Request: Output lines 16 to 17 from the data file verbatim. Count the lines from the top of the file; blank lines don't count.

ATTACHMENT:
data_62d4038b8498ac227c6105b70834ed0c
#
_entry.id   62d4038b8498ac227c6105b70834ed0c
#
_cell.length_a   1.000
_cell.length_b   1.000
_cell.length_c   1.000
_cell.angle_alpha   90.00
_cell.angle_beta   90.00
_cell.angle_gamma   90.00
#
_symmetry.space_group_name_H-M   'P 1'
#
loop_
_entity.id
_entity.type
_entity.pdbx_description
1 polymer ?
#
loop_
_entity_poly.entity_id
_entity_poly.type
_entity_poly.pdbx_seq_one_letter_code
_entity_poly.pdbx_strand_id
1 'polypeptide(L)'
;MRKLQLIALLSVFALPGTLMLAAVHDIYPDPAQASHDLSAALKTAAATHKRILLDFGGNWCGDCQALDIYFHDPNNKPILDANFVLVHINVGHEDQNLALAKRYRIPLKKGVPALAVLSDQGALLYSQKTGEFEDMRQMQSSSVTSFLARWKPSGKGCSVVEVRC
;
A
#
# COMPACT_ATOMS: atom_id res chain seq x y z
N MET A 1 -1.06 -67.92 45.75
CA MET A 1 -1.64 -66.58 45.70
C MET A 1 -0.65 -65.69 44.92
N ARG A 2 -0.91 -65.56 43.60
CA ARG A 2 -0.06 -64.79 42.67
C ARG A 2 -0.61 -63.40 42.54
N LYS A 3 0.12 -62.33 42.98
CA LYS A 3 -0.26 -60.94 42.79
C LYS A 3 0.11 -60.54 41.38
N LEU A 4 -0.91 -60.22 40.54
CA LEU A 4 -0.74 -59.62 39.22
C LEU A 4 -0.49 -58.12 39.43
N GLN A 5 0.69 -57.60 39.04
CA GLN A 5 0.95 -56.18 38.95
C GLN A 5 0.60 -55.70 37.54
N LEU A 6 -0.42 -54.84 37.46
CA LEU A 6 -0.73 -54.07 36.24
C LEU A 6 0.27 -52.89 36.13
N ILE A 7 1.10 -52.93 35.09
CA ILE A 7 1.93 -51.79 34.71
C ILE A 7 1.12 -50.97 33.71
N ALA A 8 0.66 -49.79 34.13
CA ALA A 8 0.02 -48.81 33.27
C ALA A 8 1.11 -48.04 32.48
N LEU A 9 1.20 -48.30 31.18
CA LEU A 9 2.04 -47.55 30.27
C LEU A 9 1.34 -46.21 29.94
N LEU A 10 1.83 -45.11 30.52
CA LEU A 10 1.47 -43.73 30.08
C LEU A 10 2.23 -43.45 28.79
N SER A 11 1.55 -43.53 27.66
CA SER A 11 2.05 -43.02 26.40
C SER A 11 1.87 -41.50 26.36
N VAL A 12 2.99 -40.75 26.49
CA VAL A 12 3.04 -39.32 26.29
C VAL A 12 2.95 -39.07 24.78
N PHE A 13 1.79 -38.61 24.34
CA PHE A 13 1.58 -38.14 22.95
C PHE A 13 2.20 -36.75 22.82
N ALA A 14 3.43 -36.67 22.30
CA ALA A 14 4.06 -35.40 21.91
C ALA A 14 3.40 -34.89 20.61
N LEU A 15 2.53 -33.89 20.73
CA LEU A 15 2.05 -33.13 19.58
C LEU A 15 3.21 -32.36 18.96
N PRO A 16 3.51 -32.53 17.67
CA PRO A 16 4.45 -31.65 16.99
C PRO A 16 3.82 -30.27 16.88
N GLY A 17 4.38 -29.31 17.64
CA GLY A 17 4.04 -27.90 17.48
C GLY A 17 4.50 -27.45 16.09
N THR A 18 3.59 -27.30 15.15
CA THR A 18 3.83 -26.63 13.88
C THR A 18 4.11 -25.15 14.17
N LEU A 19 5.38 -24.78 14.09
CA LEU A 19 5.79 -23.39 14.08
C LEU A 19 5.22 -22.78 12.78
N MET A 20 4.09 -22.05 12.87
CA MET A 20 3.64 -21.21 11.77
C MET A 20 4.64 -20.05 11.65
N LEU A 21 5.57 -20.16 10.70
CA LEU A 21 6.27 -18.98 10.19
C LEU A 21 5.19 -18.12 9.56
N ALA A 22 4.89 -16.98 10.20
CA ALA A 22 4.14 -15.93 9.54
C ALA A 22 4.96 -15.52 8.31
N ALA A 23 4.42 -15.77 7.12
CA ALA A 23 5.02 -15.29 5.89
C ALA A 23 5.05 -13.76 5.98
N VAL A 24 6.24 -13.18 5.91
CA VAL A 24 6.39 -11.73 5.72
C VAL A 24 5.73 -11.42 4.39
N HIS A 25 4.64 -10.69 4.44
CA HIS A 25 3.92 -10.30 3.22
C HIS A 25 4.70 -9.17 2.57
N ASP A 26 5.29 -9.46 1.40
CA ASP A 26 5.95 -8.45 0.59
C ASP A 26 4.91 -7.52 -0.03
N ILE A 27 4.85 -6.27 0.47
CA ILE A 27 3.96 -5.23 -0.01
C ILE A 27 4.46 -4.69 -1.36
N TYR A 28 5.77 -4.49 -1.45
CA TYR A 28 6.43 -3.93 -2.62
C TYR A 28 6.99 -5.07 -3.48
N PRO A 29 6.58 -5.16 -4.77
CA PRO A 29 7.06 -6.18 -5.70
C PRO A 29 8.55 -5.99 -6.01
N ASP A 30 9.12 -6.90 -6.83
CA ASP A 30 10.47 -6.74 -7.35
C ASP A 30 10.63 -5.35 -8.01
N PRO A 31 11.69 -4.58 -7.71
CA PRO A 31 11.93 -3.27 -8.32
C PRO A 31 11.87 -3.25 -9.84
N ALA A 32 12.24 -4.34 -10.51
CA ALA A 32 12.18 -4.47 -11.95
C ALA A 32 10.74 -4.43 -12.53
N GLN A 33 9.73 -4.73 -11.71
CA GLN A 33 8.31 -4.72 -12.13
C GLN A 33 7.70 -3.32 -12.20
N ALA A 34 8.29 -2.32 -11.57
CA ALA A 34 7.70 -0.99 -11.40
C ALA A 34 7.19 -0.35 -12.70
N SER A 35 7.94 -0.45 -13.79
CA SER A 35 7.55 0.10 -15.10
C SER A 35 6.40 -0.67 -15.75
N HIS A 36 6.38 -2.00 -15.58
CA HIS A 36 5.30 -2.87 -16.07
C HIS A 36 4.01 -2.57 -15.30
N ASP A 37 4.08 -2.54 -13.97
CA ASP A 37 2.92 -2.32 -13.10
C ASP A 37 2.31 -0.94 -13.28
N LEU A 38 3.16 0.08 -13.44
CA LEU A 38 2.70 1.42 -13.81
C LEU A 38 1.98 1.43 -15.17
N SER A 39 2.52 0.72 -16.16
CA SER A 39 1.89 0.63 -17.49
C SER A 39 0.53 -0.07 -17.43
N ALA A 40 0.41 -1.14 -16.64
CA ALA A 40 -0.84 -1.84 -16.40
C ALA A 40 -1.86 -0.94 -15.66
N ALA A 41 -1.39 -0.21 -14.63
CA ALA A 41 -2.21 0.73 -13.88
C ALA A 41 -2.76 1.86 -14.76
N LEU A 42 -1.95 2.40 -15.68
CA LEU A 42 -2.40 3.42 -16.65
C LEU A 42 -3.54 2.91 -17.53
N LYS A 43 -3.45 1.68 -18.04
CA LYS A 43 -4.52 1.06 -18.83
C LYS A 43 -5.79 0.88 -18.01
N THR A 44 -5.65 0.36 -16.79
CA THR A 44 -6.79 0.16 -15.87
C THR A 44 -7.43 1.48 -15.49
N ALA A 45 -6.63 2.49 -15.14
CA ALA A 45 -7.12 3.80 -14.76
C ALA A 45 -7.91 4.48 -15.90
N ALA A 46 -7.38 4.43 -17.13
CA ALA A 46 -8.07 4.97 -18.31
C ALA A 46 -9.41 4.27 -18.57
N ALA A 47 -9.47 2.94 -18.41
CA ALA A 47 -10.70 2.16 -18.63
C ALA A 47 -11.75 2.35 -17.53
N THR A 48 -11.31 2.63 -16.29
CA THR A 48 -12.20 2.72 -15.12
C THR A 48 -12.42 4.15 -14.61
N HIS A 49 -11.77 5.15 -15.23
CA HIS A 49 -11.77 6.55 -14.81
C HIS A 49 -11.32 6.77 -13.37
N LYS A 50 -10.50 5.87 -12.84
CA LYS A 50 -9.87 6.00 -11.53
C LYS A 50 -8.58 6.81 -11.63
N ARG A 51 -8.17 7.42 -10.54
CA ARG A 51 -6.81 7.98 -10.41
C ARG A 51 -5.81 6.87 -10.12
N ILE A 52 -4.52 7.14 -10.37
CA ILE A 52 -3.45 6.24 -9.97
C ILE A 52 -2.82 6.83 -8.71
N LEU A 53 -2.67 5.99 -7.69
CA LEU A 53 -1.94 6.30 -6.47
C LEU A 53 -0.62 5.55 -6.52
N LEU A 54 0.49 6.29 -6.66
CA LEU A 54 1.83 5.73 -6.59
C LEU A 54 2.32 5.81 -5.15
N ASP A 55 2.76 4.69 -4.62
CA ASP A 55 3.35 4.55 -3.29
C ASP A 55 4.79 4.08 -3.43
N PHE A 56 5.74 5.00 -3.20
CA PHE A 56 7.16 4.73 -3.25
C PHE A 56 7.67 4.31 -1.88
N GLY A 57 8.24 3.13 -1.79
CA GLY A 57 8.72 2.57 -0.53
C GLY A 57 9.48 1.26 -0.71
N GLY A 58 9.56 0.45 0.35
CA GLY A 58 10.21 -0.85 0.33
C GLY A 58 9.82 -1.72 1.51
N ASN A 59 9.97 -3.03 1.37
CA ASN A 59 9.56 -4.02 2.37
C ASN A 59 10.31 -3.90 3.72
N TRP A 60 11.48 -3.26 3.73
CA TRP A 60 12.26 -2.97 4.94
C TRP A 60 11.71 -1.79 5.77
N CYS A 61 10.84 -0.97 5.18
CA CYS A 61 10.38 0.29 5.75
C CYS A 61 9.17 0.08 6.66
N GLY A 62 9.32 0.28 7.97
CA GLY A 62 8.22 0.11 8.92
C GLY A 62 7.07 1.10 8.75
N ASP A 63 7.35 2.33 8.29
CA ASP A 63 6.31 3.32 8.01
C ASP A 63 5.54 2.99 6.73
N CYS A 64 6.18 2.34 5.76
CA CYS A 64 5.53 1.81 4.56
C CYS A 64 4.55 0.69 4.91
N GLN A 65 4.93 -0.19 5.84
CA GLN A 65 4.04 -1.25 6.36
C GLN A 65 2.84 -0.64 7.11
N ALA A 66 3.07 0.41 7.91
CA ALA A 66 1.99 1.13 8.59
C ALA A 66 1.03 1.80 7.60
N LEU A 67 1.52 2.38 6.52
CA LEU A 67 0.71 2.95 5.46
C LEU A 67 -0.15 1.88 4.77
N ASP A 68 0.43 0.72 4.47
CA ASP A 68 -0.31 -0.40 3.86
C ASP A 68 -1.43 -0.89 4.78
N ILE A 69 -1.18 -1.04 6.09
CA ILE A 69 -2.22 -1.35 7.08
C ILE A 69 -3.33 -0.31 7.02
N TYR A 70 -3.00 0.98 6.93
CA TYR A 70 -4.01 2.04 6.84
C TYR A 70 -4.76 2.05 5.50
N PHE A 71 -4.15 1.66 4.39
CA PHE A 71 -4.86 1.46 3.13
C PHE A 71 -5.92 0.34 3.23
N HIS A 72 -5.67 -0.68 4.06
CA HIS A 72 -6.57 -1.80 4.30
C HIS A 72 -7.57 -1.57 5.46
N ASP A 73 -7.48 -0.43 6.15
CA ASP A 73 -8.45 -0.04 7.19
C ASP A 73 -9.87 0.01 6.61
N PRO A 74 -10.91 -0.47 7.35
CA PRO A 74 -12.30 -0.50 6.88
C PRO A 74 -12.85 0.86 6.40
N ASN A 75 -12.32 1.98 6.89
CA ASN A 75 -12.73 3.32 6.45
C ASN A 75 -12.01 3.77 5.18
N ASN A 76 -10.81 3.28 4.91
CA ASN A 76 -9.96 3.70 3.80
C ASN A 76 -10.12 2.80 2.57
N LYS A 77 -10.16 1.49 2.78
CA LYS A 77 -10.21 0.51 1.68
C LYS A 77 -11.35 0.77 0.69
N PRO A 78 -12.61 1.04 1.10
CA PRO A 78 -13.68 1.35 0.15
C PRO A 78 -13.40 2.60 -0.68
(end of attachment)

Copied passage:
_entity.type
_entity.pdbx_description